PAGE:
To the uninitiated, the remaining view is that one person alone has done all of the work in the organisation. When we asked these CEOs to explain what their top team colleagues had been doing, the reply was often along the lines of ‘I’m ultimately responsible for this entity,’ or ‘the buck stops with me.’ Only rarely did a CEO give credit to their senor colleagues, or acknowledge the work and achievements of other employees.
Of particular interest was that CEOs predominantly became comfortable using the term ‘we’ when confronted with negative consequences, such as ‘we had overcharged customers in previous years by millions. We had to ask ourselves - what do we do now?’
It is unclear whether the use of ‘I’ was a reflection of the discretionary nature of the CEO’s role, or of the role’s incumbent ego. Often the two become intermingled to the point of being indistinguishable.
Board decisions ultimately impact on organisational strategy, and the success of a business in turn relies on shareholder value. Moreover, boardroom decisions carry legal responsibilities. The director’s duty is to exercise independent judgment, taking into account advice received and considered in order to promote the success of the company.
On the rare occasions we encountered directors who had acted to remove underperforming CEOs or chairs, it became apparent that a significant cause was that the challenge of ‘I’ had arisen in the boardroom. ‘I don’t take lightly removing a CEO, firing any CEO but because the value of having a positive impact is much more important to me than any one individual I have to do it.’
During our international studies into boardroom dynamics it was surprising that ‘I’ was rarely used as a precursor of success. When non-executive directors and chairs we interviewed did take credit for successful outcomes the most common language would be, ‘the boards that I sit on have made…, ‘or ‘on the board I chair, we have introduced…’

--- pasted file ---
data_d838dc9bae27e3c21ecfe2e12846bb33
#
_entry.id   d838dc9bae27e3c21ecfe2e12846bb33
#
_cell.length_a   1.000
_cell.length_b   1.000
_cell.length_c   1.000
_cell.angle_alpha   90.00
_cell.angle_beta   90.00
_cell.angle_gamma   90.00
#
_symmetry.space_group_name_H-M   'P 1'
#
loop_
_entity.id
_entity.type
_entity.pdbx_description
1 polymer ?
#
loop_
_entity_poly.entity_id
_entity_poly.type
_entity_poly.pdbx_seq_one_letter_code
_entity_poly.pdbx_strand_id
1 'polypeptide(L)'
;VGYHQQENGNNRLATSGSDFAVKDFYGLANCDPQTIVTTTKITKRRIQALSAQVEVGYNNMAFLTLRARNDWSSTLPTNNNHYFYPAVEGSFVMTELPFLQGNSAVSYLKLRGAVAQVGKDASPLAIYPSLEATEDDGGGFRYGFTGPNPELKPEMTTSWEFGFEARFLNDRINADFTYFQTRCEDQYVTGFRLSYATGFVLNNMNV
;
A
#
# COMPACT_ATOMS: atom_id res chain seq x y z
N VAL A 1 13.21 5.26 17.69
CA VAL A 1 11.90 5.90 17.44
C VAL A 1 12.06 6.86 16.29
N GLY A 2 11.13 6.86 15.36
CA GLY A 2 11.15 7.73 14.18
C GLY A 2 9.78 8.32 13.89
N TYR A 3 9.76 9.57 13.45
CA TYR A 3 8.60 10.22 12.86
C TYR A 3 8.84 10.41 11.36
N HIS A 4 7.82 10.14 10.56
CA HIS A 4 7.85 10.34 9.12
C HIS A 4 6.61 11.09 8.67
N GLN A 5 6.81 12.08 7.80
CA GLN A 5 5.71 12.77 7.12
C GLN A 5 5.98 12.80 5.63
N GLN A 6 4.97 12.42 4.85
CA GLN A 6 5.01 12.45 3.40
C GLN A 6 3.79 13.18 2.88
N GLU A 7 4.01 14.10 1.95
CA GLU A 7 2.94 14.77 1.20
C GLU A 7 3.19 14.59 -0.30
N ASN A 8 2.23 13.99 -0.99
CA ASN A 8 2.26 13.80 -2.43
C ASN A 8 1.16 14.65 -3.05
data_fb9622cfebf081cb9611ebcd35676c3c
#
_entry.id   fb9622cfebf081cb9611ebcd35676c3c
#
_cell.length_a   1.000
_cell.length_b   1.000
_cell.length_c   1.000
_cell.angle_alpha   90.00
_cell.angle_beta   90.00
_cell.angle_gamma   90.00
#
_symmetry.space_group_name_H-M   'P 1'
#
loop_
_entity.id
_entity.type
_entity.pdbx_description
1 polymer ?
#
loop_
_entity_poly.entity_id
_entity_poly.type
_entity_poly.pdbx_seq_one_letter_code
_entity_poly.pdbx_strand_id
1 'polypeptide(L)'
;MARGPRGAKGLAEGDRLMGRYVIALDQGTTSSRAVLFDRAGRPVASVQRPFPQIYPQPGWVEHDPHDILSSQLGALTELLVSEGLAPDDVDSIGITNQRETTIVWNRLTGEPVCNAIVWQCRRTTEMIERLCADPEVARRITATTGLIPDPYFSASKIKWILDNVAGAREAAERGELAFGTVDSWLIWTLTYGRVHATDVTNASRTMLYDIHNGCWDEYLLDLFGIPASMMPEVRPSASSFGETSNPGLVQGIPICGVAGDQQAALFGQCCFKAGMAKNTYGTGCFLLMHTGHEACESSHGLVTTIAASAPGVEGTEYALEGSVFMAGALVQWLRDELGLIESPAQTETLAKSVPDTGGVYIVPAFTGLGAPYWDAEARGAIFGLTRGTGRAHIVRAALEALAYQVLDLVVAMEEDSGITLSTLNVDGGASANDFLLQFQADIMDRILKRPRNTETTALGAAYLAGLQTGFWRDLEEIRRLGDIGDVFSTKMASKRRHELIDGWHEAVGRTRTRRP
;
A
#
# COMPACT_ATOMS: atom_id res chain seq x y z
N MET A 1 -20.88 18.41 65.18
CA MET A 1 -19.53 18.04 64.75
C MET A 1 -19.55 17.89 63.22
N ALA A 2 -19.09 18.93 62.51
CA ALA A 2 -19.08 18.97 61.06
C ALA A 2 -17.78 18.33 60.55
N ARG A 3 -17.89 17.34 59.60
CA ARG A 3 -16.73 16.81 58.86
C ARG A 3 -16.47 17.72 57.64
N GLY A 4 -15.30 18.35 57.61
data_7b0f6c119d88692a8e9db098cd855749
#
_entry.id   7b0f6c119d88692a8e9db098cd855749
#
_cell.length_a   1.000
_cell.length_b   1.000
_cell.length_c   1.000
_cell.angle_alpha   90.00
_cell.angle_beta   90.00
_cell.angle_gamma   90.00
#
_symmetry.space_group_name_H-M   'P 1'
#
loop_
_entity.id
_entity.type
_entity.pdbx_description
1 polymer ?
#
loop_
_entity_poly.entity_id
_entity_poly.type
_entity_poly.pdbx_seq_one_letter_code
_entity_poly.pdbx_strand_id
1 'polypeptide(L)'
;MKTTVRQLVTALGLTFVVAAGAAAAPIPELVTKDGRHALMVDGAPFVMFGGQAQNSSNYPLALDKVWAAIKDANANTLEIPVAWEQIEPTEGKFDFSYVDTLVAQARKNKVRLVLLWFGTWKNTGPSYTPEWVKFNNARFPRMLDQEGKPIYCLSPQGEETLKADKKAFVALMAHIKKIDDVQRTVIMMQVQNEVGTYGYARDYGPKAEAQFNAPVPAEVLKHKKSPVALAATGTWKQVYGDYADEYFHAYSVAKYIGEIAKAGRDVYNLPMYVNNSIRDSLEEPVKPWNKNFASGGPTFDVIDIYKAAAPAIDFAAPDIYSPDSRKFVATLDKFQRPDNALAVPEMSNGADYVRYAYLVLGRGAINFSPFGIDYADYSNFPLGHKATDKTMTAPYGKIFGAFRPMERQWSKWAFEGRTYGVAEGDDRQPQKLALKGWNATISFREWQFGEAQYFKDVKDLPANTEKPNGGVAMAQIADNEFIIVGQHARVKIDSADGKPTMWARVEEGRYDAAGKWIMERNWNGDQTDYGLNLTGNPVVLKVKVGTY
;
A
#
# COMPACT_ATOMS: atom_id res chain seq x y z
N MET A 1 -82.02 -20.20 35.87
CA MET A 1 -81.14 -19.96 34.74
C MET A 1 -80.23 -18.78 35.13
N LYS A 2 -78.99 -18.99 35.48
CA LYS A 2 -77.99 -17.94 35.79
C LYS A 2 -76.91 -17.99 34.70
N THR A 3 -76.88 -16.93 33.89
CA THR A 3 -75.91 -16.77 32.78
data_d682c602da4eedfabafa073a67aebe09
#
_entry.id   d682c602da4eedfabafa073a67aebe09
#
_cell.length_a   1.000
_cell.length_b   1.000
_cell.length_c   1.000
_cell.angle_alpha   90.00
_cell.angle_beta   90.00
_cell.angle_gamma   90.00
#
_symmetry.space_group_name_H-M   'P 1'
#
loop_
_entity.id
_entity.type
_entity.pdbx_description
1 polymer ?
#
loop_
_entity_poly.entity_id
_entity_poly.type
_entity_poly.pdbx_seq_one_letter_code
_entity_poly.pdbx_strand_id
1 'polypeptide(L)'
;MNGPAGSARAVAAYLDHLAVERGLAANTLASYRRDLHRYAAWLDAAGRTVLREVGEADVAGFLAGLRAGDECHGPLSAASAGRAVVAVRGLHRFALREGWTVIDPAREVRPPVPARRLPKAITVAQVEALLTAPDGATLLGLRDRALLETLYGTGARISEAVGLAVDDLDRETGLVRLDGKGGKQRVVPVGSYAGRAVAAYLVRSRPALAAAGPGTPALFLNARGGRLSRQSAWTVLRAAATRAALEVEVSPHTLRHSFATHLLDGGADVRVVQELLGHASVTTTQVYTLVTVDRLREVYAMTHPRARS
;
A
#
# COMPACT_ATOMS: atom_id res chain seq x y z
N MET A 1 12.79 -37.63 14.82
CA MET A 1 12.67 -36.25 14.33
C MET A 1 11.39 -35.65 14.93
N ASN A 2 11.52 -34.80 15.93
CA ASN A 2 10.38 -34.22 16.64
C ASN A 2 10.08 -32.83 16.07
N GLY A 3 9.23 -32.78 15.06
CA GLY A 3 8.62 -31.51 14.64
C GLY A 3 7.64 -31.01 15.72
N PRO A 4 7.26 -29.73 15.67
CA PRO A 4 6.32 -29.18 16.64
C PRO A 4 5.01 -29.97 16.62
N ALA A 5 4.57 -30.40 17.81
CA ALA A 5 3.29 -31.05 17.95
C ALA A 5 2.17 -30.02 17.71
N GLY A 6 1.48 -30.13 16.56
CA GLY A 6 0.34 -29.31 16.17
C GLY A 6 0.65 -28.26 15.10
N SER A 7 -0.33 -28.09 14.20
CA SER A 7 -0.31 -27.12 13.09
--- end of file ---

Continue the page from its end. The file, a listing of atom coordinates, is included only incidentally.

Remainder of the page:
The chair has to convene and lead all board meetings and achieve consensus among directors. If they express their view in the boardroom on a specific question, or on the general direction of the organisation first, they can close the conversation quickly.
Decisions are made by majority vote at board meetings, or by all directors signing a written resolution. This leaves very little room for ‘I did this…’ mantra or system of governance.
Ultimately boards have to deal with individual sets of circumstances and, no matter how much procedural governance is put in place, each organisation should be treated as a unique entity.
That said, we are now seeing a widespread move away from traditional forms of governance and leadership models in which the CEO or chair exercises authority, control and makes most strategic decisions without soliciting advice, feedback or participation from others in the organisation.
A more collaborative model of distributed leadership is emerging, made all the more relevant when tasks are complex and individuals are highly dependent upon one another. This approach exploits a diversity of perspectives and wealth of experience, strengths and the overarching potential that exists within most organisations.
‘Collaborative leadership’ is about trust and the heightened quality of interaction that takes place when there is a shared sense of responsibility for the success of an organisation, rather than a limited focus on the formal positions of selective individuals.